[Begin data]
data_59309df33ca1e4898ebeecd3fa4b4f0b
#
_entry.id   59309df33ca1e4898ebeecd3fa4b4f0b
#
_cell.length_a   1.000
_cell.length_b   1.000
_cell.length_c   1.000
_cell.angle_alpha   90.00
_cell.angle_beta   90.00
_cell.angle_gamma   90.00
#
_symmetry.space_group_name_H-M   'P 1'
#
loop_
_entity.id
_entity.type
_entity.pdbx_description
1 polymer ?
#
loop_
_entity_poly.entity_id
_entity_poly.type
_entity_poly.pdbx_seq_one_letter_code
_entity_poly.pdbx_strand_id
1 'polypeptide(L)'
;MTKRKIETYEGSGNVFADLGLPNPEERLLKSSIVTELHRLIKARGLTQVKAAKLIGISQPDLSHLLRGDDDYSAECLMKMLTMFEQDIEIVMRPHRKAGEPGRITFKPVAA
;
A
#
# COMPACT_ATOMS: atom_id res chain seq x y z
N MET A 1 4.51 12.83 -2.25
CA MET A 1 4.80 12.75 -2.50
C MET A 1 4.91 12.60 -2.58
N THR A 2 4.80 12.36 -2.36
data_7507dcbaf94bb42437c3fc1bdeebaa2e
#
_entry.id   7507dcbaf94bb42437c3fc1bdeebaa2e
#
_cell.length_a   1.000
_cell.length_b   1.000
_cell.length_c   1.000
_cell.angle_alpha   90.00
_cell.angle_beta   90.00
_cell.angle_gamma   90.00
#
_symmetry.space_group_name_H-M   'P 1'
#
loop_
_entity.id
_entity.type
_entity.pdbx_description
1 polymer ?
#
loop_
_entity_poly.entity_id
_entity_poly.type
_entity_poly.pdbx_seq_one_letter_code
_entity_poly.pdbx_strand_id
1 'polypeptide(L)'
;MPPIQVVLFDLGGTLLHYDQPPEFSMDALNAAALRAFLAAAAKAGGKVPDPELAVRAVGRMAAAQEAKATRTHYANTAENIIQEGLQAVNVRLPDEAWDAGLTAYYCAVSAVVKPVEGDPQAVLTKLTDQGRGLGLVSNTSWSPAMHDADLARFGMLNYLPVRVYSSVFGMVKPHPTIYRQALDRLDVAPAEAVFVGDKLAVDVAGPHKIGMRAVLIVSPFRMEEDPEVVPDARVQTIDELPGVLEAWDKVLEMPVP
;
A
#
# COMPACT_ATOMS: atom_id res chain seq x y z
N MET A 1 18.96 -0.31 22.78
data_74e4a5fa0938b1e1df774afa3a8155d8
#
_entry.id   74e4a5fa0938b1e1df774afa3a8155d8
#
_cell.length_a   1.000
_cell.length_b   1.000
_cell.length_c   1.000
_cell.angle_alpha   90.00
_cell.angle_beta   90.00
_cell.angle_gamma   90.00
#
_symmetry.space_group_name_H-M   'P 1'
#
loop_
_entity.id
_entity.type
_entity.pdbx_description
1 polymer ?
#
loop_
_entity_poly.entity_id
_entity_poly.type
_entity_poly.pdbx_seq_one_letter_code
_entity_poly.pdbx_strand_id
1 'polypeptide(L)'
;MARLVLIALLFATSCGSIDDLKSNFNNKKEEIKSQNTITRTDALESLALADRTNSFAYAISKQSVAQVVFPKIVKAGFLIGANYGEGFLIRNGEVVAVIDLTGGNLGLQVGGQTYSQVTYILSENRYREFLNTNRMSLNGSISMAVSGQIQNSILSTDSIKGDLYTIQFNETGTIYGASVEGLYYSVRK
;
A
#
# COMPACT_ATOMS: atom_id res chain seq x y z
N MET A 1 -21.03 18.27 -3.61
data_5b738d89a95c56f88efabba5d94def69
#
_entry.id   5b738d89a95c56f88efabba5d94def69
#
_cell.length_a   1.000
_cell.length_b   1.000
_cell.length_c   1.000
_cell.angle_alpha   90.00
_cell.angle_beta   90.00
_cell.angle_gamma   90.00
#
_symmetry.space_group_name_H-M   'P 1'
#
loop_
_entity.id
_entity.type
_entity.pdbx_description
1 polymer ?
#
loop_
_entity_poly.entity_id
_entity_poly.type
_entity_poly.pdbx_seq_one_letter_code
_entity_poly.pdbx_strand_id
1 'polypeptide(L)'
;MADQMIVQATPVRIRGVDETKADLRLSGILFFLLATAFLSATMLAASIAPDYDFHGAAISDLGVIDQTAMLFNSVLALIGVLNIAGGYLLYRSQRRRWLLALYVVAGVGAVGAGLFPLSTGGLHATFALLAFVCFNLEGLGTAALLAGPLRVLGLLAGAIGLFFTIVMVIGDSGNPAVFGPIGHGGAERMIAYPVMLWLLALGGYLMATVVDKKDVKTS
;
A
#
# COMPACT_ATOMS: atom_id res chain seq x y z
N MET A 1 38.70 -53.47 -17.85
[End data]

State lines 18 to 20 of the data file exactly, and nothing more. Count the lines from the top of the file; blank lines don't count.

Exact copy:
1 polymer ?
#
loop_